This information is aimed at professional trustees, such as solicitors and accountants, as well as unpaid trustees (such as friends and family). It may also be of use to those who have an interest in a trust, such as beneficiaries. The Trustee Act 2000 is important as it removed the restrictions placed on many trusts by previous legislation, and also imposed a statutory duty of care on trustees which must be taken into account when making trustee investment decisions.

What are the main provisions of the Trustee Act 2000?

The Act applies to England and Wales, and separate legislation exists in Scotland.
The main provisions allowed for the modernisation of the statutory trust powers. In practice, most modern trusts that are set up by solicitors will have powers equal to or greater than the minimum requirements set out in the legislation. However, the Act regulates situations where this is not the case. This could apply to older trusts, charitable trusts, and trusts arising from intestacy.
The main provisions are:
A statutory duty of care for trustees
General powers of trustee investment
The power to acquire land
The power to delegate certain functions
The power to insure trust property
Rules for the remuneration of trustees and agents

The duty of care for trustee investment

Although this duty can be modified or excluded by the trust instrument, it exists to protect the interests of the beneficiaries.
Where a trustee carries out the powers of the Act, or those granted by the trust deed, under Section 1  he must exercise:
such care and skill as is reasonable in the circumstances having in regard  in particular –
(a) to any special knowledge or experience that he has or holds  himself out as having; and
(b) if he acts as trustee in the course of a business or profession, to any special knowledge or experience that it is reasonable to expect of a person acting in the course of that kind of business or profession.
Thus, a higher degree of care applies to professional trustees. What is reasonable will depend on the circumstances of the trust.

The general power of trustee investment

The Act removed restrictions imposed by earlier legislation. There now exists a more general power of trustee investment.
Usually this means that the trustees can make use of a much wider variety of investments. In practice this means all types of collective investment such as unit trusts, OEICs, investment trusts and investment bonds, as well as property and bank accounts, according to the needs and taxation of the trust.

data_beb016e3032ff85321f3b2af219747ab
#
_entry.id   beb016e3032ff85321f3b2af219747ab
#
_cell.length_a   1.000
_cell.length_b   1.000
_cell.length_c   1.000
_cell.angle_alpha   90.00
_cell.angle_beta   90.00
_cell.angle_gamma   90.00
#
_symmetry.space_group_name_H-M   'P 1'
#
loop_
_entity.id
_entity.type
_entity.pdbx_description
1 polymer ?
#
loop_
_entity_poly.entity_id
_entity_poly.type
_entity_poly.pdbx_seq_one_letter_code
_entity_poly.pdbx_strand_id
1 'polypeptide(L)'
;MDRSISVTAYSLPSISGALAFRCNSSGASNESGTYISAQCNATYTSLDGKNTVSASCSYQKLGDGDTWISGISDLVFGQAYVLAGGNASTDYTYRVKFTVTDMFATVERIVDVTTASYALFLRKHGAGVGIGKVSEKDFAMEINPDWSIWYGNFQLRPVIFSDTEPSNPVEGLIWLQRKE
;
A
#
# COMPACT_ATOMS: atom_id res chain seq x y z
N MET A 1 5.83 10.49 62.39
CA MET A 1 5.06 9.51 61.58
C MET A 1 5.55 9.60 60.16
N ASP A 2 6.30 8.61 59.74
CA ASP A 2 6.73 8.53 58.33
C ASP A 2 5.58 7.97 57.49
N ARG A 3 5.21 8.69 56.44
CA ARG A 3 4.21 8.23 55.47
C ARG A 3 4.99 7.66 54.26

The standard investment criteria

This was a new duty imposed by the Act, which trustees must take into account.
Section 4 states:
(2) A trustee must from time to time review the investment of the trust…
(3) The standard investment criteria, in relation to a trust, are –
(a) the suitability to the trust of investments made… proposed to be made or retained…, and
(b) the need for diversification of investments of the trust, in so far as is appropriate to the circumstances of the trust.
Thus, the trustees must ensure that any investment proposed or retained is suitable for the trust in question, and give due regard to the need for diversification of assets to minimise risk to the beneficiaries.
This can be important as different beneficiaries will have different neds, especially when some are entitled to income and/or capital.  the Act makes it clear that simply putting money into one type of asset such as shares, or a bank account, does not amount to proper diversification.

Advice on investment management for trusts

Section 5 states:
(1) before exercising any power of investment… a trustee must… obtain and consider proper advice about the way in which, having regard to the standard investment criteria, the power should be exercised.
(2) When reviewing the investments of the trust, a trustee must…obtain and consider proper advice about whether, having regard to the standard investment criteria, the investments should be varied.

We specialise in trustee investment management

We regularly advise trusts and trustees on trustee investment management, and help clients to achieve their goals by monitoring and analysing their investment portfolios. We can ensure that trustees live up to their obligations under the Act by advising them on the suitability of different types of investments, and how to achieve proper diversification.

Also, see our trustee investment case study.


Find out how we help you manage another person's assets using our Prosper service.


Find out how we help you Prosper after an illness or injury.

The following two tabs change content below.

Dan Woodruff

Certified Financial Planner & Chartered Wealth Manager at Woodruff Financial Planning
Financial Planning helps you to navigate and anticipate significant life changes. I want to help you to ensure your money is managed wisely to give you the financial security that will fund the future and lifestyle that is important to you.

Latest posts by Dan Woodruff (see all)